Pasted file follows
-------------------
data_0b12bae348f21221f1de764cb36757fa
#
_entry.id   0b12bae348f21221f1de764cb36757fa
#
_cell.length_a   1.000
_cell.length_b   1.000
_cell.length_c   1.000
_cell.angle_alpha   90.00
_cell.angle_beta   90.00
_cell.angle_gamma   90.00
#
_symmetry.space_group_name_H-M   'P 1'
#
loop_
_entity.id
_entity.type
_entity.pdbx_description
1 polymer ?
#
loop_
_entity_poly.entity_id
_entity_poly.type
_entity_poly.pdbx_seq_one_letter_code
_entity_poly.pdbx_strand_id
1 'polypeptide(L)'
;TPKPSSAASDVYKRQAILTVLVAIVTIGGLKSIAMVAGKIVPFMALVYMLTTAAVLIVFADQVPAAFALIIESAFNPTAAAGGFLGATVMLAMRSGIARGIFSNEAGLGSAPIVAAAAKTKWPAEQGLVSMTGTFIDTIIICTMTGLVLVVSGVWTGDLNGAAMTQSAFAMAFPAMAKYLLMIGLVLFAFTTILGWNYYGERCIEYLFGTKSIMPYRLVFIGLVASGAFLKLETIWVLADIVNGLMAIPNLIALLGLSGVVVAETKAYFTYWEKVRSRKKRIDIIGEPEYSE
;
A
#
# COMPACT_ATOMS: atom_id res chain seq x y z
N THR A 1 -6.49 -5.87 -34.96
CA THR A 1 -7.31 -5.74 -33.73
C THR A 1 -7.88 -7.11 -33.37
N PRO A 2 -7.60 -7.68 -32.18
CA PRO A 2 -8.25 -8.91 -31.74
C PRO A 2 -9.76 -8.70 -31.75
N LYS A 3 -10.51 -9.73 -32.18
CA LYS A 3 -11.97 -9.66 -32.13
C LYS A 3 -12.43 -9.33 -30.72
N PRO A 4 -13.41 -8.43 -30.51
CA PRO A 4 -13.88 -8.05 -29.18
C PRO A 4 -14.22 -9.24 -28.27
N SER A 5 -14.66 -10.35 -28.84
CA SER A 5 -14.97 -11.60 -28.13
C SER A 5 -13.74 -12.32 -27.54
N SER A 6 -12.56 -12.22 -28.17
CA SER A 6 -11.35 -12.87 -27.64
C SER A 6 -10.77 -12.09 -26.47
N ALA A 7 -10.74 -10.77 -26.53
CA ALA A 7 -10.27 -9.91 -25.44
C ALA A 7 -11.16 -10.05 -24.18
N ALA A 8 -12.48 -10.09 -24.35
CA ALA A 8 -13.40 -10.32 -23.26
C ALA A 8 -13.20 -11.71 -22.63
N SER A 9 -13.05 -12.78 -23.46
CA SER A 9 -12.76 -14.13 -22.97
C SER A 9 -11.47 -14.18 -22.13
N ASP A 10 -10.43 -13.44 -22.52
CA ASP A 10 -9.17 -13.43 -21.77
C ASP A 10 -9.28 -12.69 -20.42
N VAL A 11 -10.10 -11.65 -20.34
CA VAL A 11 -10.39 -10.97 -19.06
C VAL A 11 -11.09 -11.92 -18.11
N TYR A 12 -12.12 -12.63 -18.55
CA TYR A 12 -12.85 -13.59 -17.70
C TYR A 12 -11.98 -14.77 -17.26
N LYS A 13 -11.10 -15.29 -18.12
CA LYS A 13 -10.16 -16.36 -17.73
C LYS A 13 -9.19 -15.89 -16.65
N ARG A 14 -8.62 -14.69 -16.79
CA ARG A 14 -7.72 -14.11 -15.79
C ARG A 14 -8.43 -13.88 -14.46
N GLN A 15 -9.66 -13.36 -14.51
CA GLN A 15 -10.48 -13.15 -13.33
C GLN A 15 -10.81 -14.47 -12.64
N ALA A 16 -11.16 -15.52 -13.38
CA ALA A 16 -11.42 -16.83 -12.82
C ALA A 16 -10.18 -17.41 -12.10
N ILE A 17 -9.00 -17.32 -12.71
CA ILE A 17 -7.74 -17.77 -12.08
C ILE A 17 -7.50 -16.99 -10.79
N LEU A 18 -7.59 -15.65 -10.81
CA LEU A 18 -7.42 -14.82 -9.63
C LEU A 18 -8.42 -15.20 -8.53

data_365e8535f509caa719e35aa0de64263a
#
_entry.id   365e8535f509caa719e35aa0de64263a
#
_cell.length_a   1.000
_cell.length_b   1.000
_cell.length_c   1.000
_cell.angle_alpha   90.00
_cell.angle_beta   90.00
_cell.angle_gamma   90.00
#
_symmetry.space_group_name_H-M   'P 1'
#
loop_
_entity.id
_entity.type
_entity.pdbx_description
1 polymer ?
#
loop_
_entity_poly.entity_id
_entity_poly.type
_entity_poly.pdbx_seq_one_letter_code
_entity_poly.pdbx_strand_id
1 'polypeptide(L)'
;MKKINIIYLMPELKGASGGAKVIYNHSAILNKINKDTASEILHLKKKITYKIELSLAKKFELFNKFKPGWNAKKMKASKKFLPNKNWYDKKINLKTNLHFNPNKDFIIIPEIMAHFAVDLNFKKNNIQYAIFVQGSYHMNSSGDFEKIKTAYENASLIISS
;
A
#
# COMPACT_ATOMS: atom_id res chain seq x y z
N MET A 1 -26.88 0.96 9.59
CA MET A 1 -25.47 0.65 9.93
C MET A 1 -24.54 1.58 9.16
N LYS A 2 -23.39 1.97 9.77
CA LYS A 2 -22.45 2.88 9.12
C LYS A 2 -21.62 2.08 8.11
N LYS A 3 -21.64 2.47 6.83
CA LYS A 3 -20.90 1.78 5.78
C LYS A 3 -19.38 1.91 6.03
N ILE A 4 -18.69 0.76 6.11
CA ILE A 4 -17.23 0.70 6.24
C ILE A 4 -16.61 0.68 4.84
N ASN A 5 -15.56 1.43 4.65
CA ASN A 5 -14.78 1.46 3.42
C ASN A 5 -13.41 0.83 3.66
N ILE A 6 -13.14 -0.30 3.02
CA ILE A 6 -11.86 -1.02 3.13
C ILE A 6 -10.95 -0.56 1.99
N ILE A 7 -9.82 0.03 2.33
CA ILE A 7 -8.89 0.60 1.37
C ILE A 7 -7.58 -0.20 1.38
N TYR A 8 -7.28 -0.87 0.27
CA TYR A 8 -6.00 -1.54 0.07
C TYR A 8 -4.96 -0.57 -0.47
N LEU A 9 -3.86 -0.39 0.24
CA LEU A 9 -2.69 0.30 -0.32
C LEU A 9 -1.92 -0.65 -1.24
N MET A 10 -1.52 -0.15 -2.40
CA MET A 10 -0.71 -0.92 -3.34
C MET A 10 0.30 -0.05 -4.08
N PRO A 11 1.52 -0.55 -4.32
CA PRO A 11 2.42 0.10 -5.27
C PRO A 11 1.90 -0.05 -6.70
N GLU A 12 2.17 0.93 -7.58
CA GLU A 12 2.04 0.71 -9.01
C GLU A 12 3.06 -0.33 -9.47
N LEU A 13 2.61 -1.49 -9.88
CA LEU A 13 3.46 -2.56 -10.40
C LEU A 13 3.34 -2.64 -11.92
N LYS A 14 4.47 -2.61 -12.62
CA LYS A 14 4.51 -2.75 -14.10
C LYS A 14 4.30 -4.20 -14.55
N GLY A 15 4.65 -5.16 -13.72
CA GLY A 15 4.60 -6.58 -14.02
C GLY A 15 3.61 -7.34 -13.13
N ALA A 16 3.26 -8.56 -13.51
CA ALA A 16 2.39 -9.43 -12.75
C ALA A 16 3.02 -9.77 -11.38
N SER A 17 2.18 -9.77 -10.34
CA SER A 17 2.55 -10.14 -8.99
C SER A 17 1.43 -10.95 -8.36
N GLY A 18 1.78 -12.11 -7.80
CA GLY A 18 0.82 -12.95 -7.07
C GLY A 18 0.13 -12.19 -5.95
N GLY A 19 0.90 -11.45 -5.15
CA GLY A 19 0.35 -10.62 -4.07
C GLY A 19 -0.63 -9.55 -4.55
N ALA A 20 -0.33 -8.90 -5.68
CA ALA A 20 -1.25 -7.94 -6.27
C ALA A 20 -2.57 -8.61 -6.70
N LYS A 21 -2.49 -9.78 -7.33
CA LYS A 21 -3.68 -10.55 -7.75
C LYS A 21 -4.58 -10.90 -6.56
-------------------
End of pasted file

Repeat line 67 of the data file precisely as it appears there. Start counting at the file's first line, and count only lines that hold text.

N LYS A 13 -11.10 -15.29 -18.12